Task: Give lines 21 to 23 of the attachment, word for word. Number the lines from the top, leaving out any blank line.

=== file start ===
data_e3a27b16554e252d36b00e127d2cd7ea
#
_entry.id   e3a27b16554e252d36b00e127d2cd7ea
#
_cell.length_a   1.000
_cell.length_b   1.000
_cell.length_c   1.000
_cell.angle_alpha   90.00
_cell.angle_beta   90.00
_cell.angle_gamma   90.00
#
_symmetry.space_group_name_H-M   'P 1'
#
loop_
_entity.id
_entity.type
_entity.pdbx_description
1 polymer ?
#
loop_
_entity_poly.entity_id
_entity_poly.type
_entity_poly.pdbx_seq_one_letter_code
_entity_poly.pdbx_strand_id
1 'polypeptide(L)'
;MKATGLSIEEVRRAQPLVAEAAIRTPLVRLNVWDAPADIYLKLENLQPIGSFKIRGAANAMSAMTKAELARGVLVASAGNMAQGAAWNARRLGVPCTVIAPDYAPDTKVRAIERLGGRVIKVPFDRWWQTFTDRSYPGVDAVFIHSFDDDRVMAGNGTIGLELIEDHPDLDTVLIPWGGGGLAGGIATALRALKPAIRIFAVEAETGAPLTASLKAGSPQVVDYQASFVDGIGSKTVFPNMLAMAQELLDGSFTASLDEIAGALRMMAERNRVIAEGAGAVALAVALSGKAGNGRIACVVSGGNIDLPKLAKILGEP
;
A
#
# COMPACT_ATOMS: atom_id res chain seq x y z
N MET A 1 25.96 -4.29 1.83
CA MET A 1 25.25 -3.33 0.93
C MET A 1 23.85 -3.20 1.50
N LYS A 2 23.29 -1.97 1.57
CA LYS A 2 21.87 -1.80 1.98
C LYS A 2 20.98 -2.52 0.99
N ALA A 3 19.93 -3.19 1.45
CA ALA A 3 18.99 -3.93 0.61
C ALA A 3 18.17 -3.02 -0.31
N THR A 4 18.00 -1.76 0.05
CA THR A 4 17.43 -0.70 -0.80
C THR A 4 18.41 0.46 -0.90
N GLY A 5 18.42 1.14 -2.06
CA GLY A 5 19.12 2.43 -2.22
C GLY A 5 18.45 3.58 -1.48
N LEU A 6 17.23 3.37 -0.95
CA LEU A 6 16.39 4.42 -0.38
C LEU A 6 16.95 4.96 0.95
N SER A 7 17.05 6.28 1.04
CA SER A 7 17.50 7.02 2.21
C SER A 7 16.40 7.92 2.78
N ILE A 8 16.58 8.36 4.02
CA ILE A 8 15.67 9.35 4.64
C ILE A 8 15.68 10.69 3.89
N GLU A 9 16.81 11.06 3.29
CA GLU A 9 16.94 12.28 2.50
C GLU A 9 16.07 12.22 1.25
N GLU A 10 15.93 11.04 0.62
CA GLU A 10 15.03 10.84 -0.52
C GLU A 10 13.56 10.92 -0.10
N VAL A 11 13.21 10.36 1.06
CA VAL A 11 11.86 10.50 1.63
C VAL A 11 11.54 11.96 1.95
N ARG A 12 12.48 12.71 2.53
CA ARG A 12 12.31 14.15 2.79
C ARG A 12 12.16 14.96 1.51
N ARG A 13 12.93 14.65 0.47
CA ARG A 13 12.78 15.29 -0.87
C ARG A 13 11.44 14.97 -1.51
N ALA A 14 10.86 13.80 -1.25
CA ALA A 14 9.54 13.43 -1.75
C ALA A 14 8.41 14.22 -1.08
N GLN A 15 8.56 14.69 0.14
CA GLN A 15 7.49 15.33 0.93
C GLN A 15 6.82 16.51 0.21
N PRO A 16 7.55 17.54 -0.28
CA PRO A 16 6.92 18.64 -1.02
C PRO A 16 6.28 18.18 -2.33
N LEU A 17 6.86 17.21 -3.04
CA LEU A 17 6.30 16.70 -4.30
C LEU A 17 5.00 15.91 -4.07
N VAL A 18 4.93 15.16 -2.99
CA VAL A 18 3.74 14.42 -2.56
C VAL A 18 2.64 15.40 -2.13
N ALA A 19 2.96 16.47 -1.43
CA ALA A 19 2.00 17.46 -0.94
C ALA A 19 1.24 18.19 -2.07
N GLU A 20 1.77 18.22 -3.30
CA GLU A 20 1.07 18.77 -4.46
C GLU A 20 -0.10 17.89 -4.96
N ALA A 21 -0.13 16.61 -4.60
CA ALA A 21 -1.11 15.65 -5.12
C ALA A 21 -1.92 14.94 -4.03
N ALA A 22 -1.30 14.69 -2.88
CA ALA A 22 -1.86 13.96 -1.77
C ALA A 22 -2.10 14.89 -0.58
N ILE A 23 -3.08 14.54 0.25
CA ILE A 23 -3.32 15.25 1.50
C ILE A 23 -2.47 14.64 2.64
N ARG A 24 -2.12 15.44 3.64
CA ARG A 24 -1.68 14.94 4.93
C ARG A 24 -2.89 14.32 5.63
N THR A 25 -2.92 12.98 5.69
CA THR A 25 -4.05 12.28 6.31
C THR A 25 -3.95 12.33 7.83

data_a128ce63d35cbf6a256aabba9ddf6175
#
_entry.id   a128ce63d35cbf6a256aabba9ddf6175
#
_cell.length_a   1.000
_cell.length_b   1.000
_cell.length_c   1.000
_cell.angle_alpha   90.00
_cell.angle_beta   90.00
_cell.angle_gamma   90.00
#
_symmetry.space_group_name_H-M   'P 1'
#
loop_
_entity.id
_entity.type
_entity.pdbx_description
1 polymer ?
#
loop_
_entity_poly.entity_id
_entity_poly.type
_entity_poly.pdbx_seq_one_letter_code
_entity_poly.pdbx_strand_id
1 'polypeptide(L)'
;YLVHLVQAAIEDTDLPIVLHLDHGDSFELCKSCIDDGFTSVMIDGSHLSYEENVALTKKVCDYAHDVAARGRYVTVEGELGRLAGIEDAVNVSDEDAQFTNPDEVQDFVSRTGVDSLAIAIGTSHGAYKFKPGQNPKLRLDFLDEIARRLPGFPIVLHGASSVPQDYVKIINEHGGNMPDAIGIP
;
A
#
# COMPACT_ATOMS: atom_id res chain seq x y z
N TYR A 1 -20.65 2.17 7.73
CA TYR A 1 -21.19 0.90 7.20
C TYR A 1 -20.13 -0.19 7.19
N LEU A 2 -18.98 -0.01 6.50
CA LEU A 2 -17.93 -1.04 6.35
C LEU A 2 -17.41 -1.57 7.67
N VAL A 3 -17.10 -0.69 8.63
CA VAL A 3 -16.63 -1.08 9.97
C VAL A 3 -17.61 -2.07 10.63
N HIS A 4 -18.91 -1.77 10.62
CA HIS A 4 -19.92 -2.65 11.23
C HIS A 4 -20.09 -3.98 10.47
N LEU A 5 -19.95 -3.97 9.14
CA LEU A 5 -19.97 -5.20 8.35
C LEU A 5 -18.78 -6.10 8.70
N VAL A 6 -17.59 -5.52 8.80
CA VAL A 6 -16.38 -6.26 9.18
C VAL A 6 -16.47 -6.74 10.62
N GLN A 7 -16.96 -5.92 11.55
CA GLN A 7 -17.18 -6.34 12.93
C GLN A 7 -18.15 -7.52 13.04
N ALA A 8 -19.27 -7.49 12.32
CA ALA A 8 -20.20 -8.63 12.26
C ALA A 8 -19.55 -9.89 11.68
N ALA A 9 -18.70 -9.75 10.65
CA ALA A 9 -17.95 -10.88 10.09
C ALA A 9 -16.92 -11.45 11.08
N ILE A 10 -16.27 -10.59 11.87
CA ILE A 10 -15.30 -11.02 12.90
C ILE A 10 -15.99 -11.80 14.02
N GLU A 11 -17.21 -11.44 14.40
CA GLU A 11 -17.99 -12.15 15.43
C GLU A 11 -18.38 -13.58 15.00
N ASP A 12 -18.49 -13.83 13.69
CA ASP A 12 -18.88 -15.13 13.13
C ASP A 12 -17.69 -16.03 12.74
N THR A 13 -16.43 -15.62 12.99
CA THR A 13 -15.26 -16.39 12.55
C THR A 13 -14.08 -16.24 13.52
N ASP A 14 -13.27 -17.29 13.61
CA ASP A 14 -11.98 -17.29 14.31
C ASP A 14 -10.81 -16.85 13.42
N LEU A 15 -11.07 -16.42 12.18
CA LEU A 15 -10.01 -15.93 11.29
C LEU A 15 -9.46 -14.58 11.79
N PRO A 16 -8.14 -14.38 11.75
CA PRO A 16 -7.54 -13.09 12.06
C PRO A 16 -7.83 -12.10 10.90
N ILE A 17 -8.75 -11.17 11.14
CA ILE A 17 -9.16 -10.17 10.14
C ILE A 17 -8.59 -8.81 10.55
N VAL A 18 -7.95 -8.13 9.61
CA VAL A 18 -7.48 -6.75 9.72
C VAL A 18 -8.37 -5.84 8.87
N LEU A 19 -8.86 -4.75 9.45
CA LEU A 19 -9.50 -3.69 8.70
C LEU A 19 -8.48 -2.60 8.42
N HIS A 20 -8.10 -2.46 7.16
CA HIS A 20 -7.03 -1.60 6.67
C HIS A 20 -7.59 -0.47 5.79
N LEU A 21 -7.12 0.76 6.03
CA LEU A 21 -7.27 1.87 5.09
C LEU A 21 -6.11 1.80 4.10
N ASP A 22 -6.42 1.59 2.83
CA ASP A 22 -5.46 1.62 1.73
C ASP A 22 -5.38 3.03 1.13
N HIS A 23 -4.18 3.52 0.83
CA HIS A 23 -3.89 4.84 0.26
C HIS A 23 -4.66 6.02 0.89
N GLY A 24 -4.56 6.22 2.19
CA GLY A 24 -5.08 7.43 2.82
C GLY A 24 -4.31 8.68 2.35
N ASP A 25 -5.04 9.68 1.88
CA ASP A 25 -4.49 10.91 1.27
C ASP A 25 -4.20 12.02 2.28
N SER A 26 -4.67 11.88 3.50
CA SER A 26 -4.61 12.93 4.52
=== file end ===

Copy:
_entity_poly.entity_id
_entity_poly.type
_entity_poly.pdbx_seq_one_letter_code